Review: The “America In The King Years” Trilogy By Taylor Branch

1 Apr

Taylor Branch’s America in the King Years Trilogy: Parting the Waters, Pillar of Fire, At Canaan’s Edge

In the few short minutes of his first political address, a power of communion emerged from him that would speak inexorably to strangers who would both love and revile him, like all prophets. He was twenty-six, and had not quite twelve years and four months to live.
Parting the Waters, p 142

It was difficult for me to finish this series. I struggled to read the last book because I didn’t want to know what happened, though, of course, I already know what happened.

This book succeeded on several levels: in being detailed without being bogged down in minutia, in covering the breadth of its subject without resorting to broadness, in humanizing the people of The Movement, in recounting the terror and hardship that they faced. It was certainly a towering achievement of popular history. I learned more than I ever realized I didn’t know.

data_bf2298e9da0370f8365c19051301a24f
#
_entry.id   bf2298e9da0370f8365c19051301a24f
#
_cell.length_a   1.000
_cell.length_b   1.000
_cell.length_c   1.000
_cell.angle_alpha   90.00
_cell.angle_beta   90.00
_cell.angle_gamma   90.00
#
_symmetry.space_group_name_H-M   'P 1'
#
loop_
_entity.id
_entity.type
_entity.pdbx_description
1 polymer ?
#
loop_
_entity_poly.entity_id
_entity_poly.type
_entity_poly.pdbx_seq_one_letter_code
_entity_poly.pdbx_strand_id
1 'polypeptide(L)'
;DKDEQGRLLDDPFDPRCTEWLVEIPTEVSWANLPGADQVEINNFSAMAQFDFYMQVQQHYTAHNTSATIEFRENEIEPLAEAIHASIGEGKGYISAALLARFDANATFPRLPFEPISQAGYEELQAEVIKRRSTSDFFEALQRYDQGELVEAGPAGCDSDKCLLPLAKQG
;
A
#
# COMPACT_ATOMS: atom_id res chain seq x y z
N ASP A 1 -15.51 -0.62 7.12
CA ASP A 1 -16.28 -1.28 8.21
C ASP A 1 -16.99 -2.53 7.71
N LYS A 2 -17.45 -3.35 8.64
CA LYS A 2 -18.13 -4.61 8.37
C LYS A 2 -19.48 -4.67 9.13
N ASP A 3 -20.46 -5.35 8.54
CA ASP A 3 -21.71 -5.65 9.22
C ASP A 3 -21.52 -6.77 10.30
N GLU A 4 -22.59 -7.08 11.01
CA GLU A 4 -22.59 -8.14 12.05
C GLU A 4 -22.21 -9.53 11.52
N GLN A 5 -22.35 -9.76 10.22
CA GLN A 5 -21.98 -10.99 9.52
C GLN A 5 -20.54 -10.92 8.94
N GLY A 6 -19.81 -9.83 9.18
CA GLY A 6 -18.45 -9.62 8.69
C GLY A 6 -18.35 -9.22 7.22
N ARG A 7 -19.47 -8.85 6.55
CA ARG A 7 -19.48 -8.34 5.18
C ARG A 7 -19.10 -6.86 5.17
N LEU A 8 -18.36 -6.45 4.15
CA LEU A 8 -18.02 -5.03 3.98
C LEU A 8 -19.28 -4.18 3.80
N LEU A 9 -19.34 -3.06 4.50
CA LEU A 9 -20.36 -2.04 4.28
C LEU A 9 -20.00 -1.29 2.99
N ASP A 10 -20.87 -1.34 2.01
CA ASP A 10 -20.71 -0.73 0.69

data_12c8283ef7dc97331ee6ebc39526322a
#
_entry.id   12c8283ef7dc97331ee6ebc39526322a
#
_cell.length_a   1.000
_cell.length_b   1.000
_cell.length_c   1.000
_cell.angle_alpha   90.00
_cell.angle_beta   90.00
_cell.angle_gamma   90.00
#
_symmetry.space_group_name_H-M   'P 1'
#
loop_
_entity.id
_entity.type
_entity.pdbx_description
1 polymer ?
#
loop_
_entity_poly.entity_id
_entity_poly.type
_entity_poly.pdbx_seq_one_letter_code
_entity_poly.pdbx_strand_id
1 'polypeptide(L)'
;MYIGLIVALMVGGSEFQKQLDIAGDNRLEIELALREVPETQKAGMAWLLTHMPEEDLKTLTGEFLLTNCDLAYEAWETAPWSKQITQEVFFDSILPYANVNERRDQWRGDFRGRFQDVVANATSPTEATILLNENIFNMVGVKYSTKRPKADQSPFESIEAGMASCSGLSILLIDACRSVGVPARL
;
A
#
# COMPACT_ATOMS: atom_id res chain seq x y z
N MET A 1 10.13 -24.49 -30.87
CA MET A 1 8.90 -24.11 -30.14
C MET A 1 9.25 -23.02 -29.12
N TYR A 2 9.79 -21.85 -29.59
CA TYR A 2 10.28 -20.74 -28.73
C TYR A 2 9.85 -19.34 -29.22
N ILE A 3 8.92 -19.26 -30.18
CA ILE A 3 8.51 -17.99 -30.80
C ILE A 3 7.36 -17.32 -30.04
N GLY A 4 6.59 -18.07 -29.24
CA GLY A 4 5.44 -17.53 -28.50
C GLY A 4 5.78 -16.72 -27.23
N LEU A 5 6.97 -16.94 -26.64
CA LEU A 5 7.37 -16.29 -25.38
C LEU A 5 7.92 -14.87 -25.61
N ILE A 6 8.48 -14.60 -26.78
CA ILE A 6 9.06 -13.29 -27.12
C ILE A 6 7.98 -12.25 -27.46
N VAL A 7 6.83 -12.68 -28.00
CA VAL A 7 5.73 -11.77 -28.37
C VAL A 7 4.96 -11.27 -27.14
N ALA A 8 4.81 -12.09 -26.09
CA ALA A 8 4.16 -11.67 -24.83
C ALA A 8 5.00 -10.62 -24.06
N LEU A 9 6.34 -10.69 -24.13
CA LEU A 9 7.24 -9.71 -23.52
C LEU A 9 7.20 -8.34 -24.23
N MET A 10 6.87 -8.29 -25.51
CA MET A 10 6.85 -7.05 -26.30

But what this book did, above all else, was it made me care. The people of this history are people. They are not historical actors or names that I write on notecards and dutifully memorize. They are fully realized people who I root for and mourn for. Branch creates a sense of immediacy that makes this book much closer to a story of The Movement than a more conventional historiography. This book isn’t a study, it’s a story.

My only criticism of this series would be the way it boarders on a hagiography of King. This does detract from the strength of the book. King becomes a character. There is a veneration of him that interferes with the author’s attempts to humanize him and creates a certain flatness to his presence in the book. The series, especially the final book, venerates King to the detriment of the series. This hagiography is even more noticeable when compared to the books treatment of the other participants in the Civil Rights Moment and those who intersected with the Movement.

Even with that reservation, I would never hesitate to suggest this book to anyone with an interest in history.

Taylor Branch @ Goodreads


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